Why diversity of thought should be your board’s superpower

Whether boards wear capes, or not, together they can possess the superpower of diversity of thought.

type
Article
author
By Lloyd Mander CMInstD
date
16 Mar 2021
read time
7 min to read
brightly coloured umbrellas

Boards are rightly challenged to make the most complex decisions that their organisation will ever face. 

From the existential – what is our purpose? the strategic – where do we play and how do we win? executive – do we have the right CEO? and even the moral – is what we are doing “right”?

Definition: superpower (noun) /ˈsuːpəpaʊə/
(in fiction) an exceptional or extraordinary power or ability
"she uses her superpowers to combat evil"
From Oxford Languages

The good news is that individual board members do not need superhuman powers (or be a fictional character) to be part of an super decision-making group. 

This is fortunate, as some superpowers such as invisibility, flying and shapeshifting, could actually be quite distracting during board meetings...

Whist the skills, knowledge and experience make up the expertise of board members are no-doubt crucial, there are other factors that determine whether a board is actually “super” or merely an agglomeration of (hopefully talented) individuals. 

When a board is addressing complexity, its performance will be not be determined by any one individual’s contribution in isolation but instead by the combined contribution and interaction of the board members and others involved in the process. 

Complexity cannot be successfully tackled by one frame of reference, one mindset or one world view. 

It relies on 1) the presence of differences between the thinking of board members and 2) the manifestation of a culture that allows individuals board members to unreservedly share their thoughts and actively attend to the perspectives of others. 

These two elements - composition and culture, form the basis of a truly useful board superpower: diversity of thought. 

In the 1980s TV series a five space explorers come together to form the superpowered giant robot "Voltron".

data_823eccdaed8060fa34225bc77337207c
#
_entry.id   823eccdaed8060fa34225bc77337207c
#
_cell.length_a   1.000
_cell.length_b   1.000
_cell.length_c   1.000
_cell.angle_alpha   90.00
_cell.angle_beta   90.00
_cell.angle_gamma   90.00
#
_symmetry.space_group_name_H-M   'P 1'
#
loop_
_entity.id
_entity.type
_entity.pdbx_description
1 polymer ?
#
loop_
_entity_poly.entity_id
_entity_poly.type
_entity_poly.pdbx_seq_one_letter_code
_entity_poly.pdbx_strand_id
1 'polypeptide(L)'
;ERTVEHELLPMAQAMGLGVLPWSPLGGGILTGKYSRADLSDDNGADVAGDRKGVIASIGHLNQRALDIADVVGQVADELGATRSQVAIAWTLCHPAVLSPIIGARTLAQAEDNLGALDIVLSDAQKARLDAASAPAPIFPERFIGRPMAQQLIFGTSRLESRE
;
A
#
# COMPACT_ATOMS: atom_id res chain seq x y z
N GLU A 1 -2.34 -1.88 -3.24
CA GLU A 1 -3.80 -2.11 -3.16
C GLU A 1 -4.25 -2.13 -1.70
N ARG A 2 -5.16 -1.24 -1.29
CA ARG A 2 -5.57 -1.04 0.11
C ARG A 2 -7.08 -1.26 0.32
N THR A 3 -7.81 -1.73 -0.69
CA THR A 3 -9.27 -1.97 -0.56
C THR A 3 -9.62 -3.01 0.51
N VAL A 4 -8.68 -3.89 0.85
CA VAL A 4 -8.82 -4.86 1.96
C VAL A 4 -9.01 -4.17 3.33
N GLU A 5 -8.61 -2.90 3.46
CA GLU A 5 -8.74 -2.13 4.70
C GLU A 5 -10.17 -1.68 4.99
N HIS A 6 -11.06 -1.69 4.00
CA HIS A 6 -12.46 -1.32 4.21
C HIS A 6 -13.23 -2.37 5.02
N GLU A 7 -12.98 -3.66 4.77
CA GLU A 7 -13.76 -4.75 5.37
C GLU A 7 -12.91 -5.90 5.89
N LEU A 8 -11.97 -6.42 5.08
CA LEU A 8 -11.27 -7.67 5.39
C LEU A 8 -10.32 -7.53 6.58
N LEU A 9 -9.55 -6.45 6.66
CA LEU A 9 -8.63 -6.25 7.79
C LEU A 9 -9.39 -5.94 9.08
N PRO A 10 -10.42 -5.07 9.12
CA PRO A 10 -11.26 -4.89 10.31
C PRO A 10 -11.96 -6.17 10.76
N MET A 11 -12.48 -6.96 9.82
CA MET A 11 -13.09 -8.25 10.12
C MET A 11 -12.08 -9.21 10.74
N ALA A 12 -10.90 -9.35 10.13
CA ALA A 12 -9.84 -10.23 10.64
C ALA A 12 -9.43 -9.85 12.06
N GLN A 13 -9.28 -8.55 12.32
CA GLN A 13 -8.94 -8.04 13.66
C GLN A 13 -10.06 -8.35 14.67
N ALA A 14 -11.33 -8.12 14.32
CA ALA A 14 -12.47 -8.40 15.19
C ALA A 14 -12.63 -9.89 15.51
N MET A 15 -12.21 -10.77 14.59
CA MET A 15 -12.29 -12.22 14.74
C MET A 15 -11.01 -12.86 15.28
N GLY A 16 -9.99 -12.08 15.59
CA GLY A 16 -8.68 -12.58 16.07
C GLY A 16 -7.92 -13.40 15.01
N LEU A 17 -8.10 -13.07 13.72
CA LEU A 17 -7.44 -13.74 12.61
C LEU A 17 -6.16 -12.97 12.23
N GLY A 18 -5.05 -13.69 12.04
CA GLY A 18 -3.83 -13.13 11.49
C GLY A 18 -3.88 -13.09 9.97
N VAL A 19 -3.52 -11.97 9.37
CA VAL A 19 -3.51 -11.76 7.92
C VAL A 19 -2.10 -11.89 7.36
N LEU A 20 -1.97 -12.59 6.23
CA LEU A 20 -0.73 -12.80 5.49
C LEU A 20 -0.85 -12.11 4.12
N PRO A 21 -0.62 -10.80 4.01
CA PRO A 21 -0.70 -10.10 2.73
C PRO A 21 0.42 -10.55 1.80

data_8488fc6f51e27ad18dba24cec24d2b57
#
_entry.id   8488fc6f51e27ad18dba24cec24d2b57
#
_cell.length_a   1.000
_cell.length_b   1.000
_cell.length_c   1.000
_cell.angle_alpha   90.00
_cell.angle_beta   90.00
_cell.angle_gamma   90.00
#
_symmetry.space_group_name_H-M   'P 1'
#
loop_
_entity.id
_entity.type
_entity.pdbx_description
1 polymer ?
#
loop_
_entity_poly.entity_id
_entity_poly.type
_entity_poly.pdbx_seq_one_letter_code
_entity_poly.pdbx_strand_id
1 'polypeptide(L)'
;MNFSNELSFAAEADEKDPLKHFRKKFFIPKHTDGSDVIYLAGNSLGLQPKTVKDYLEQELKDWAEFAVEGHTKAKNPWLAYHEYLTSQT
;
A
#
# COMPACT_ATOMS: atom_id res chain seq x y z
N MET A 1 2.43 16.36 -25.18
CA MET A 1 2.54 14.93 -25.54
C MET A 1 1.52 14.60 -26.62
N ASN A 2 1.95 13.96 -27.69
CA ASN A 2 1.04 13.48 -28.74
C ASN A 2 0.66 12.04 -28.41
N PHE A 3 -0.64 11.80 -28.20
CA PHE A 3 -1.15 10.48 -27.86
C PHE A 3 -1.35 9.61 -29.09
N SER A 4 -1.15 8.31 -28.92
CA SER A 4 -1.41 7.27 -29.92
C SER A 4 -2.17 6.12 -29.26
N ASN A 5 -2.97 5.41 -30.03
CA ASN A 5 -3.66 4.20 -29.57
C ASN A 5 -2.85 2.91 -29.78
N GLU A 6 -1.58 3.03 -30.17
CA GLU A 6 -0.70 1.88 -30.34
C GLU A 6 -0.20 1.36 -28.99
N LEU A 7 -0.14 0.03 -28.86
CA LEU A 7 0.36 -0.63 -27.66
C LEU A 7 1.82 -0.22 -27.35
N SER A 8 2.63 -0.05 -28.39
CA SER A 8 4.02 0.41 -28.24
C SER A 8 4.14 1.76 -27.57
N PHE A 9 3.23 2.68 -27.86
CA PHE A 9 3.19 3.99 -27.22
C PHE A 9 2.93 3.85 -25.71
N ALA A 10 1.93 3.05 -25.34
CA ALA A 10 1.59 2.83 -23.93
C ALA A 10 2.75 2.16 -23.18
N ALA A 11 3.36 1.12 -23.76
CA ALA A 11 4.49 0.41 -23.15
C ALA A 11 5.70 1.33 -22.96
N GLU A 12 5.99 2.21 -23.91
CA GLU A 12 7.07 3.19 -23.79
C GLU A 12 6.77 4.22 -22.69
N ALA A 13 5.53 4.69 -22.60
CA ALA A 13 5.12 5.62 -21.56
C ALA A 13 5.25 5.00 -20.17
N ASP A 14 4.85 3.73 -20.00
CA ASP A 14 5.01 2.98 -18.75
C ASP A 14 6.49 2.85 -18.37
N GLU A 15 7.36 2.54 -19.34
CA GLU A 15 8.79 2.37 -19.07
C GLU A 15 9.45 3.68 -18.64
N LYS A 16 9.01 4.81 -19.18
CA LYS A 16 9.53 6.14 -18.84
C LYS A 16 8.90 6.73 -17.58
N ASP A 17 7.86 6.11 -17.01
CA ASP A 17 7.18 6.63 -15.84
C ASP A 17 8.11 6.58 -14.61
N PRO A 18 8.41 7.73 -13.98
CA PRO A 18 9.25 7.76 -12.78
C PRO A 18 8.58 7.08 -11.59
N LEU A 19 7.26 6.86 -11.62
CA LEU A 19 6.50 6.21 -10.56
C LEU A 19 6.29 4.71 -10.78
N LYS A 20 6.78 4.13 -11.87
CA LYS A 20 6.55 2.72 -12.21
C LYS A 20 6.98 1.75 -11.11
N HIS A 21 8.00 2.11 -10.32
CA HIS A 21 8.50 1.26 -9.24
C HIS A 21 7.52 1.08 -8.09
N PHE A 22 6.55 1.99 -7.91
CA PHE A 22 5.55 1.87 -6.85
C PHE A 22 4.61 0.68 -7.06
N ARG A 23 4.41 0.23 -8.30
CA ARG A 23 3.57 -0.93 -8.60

Voltron was only able to defend the universe when all its team members came together in the right way

“Ready to form Voltron! Active interlocks! Dyna-therms connected. Infra-cells up; mega-thrusters are go!”

Compared to Voltron, your board may have a somewhat less showy way of coming together to activate your superpower.

 

Diversity of thought – a board’s superpower in action 

(Inspired by a real life case study)

The Black Lives Matter movement and increased awareness of the long-term harms from colonialism has been a challenge for many boards. The experiences of one social services organisation provide an example of how diversity of thought was instrumental to navigating this challenge.

As a provider to the wider community over many generations, a non-governmental organisation has fostered positive associations with both the general public and government. Therefore they receive both public donations and governmental funding to support their services. 

Recently an outsider to the organisation contacted the board and highlighted that their organisation was originally established by someone who we would now describe as a white supremacist. Furthermore, they claimed the organisation continued to apply a euro-centric, colonial lens to the way they provided services with an impact on minorities. Unless they proceeded to “tear the organisation down and rebuild it from scratch”, the outsider threatened to become a whistle-blower to the media. 

The board took the claims and threat seriously. After intensive discussion and reflection, all but one outlier board member supported a radical shift in the approach of the organisation - services would become closely aligned with the cultural needs of minority communities. 

The outlier board member held a different view. They believed that despite its imperfect origins, the organisation was not currently a racist one, an equivalent service was offered to everyone including minority groups. Wouldn’t moving to a model where some ethnic groups received added services amount to a form of discrimination? Furthermore, surely there was a risk that a radical shift in the fundamental cultural approach of the organisation could alienate existing stakeholders, funders and donors?

The outlier board member, although highly principled, was not intransigent. They embarked on a personal journey of discovery to better inform their independent view. They consulted outside of the organisation with members of the minority group. Their beliefs evolved to a point where they could appreciate that an equality of services based on the approach of the majority group was not going to improve the experience and outcomes for minorities. They accepted that the organisation should embrace an equity approach. Although due to the outlier’s perspective and influence, the board now resolved that the pace of change should be moderated, so that community stakeholders and funders could be brought along too.